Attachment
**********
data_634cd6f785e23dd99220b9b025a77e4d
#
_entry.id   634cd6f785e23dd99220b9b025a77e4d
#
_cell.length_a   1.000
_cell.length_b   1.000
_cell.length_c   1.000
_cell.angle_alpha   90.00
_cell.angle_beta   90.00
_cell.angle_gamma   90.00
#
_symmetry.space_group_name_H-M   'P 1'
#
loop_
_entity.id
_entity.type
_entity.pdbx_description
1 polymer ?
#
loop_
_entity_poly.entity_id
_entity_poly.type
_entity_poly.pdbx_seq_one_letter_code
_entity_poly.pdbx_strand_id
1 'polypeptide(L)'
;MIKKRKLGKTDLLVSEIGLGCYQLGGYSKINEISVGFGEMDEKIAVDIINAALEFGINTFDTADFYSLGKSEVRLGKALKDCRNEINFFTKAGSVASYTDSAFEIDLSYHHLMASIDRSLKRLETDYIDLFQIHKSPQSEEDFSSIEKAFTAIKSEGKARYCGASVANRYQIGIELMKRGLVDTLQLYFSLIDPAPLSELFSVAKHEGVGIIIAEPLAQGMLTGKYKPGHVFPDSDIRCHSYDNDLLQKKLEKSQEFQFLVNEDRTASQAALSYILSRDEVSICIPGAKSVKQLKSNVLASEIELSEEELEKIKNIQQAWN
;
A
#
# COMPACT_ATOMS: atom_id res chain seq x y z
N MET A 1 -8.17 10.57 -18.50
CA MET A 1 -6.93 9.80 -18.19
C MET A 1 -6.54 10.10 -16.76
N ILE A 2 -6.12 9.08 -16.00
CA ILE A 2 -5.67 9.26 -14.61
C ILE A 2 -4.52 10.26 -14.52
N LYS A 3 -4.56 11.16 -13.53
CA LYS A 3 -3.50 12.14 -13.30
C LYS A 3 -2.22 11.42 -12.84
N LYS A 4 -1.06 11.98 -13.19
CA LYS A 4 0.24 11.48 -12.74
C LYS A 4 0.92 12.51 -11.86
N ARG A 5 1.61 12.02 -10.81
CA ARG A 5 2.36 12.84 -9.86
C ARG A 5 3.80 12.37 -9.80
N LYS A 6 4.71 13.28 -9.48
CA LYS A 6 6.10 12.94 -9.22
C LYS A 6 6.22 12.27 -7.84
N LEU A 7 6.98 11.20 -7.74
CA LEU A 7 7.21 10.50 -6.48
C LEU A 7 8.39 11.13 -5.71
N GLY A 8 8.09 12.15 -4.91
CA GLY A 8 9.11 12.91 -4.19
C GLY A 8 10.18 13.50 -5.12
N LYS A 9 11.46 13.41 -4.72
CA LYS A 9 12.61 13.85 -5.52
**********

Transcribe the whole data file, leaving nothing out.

data_634cd6f785e23dd99220b9b025a77e4d
#
_entry.id   634cd6f785e23dd99220b9b025a77e4d
#
_cell.length_a   1.000
_cell.length_b   1.000
_cell.length_c   1.000
_cell.angle_alpha   90.00
_cell.angle_beta   90.00
_cell.angle_gamma   90.00
#
_symmetry.space_group_name_H-M   'P 1'
#
loop_
_entity.id
_entity.type
_entity.pdbx_description
1 polymer ?
#
loop_
_entity_poly.entity_id
_entity_poly.type
_entity_poly.pdbx_seq_one_letter_code
_entity_poly.pdbx_strand_id
1 'polypeptide(L)'
;MIKKRKLGKTDLLVSEIGLGCYQLGGYSKINEISVGFGEMDEKIAVDIINAALEFGINTFDTADFYSLGKSEVRLGKALKDCRNEINFFTKAGSVASYTDSAFEIDLSYHHLMASIDRSLKRLETDYIDLFQIHKSPQSEEDFSSIEKAFTAIKSEGKARYCGASVANRYQIGIELMKRGLVDTLQLYFSLIDPAPLSELFSVAKHEGVGIIIAEPLAQGMLTGKYKPGHVFPDSDIRCHSYDNDLLQKKLEKSQEFQFLVNEDRTASQAALSYILSRDEVSICIPGAKSVKQLKSNVLASEIELSEEELEKIKNIQQAWN
;
A
#
# COMPACT_ATOMS: atom_id res chain seq x y z
N MET A 1 -8.17 10.57 -18.50
CA MET A 1 -6.93 9.80 -18.19
C MET A 1 -6.54 10.10 -16.76
N ILE A 2 -6.12 9.08 -16.00
CA ILE A 2 -5.67 9.26 -14.61
C ILE A 2 -4.52 10.26 -14.52
N LYS A 3 -4.56 11.16 -13.53
CA LYS A 3 -3.50 12.14 -13.30
C LYS A 3 -2.22 11.42 -12.84
N LYS A 4 -1.06 11.98 -13.19
CA LYS A 4 0.24 11.48 -12.74
C LYS A 4 0.92 12.51 -11.86
N ARG A 5 1.61 12.02 -10.81
CA ARG A 5 2.36 12.84 -9.86
C ARG A 5 3.80 12.37 -9.80
N LYS A 6 4.71 13.28 -9.48
CA LYS A 6 6.10 12.94 -9.22
C LYS A 6 6.22 12.27 -7.84
N LEU A 7 6.98 11.20 -7.74
CA LEU A 7 7.21 10.50 -6.48
C LEU A 7 8.39 11.13 -5.71
N GLY A 8 8.09 12.15 -4.91
CA GLY A 8 9.11 12.91 -4.19
C GLY A 8 10.18 13.50 -5.12
N LYS A 9 11.46 13.41 -4.72
CA LYS A 9 12.61 13.85 -5.52